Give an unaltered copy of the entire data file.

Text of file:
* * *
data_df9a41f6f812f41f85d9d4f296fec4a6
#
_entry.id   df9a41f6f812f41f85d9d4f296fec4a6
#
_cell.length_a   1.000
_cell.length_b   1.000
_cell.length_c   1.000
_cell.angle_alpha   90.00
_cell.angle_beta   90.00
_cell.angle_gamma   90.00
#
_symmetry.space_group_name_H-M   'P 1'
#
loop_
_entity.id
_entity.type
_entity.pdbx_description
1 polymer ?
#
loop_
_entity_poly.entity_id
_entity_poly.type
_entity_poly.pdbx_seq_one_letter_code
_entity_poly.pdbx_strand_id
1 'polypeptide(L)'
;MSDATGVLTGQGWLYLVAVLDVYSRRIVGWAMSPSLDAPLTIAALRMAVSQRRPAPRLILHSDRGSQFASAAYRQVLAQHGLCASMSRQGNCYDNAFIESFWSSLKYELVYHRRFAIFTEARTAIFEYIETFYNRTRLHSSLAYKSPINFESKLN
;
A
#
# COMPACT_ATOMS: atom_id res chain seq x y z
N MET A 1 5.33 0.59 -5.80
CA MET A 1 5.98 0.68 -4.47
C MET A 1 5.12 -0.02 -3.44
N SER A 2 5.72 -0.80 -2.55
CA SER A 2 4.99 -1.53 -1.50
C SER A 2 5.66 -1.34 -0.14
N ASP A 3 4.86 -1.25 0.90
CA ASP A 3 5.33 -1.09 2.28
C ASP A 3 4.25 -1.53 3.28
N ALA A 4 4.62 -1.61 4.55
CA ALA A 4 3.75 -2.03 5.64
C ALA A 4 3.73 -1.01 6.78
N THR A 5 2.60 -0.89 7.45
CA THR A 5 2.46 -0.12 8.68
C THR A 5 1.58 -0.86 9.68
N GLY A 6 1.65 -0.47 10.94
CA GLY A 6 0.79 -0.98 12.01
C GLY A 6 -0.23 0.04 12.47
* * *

data_df9a41f6f812f41f85d9d4f296fec4a6
#
_entry.id   df9a41f6f812f41f85d9d4f296fec4a6
#
_cell.length_a   1.000
_cell.length_b   1.000
_cell.length_c   1.000
_cell.angle_alpha   90.00
_cell.angle_beta   90.00
_cell.angle_gamma   90.00
#
_symmetry.space_group_name_H-M   'P 1'
#
loop_
_entity.id
_entity.type
_entity.pdbx_description
1 polymer ?
#
loop_
_entity_poly.entity_id
_entity_poly.type
_entity_poly.pdbx_seq_one_letter_code
_entity_poly.pdbx_strand_id
1 'polypeptide(L)'
;MSDATGVLTGQGWLYLVAVLDVYSRRIVGWAMSPSLDAPLTIAALRMAVSQRRPAPRLILHSDRGSQFASAAYRQVLAQHGLCASMSRQGNCYDNAFIESFWSSLKYELVYHRRFAIFTEARTAIFEYIETFYNRTRLHSSLAYKSPINFESKLN
;
A
#
# COMPACT_ATOMS: atom_id res chain seq x y z
N MET A 1 5.33 0.59 -5.80
CA MET A 1 5.98 0.68 -4.47
C MET A 1 5.12 -0.02 -3.44
N SER A 2 5.72 -0.80 -2.55
CA SER A 2 4.99 -1.53 -1.50
C SER A 2 5.66 -1.34 -0.14
N ASP A 3 4.86 -1.25 0.90
CA ASP A 3 5.33 -1.09 2.28
C ASP A 3 4.25 -1.53 3.28
N ALA A 4 4.62 -1.61 4.55
CA ALA A 4 3.75 -2.03 5.64
C ALA A 4 3.73 -1.01 6.78
N THR A 5 2.60 -0.89 7.45
CA THR A 5 2.46 -0.12 8.68
C THR A 5 1.58 -0.86 9.68
N GLY A 6 1.65 -0.47 10.94
CA GLY A 6 0.79 -0.98 12.01
C GLY A 6 -0.23 0.04 12.47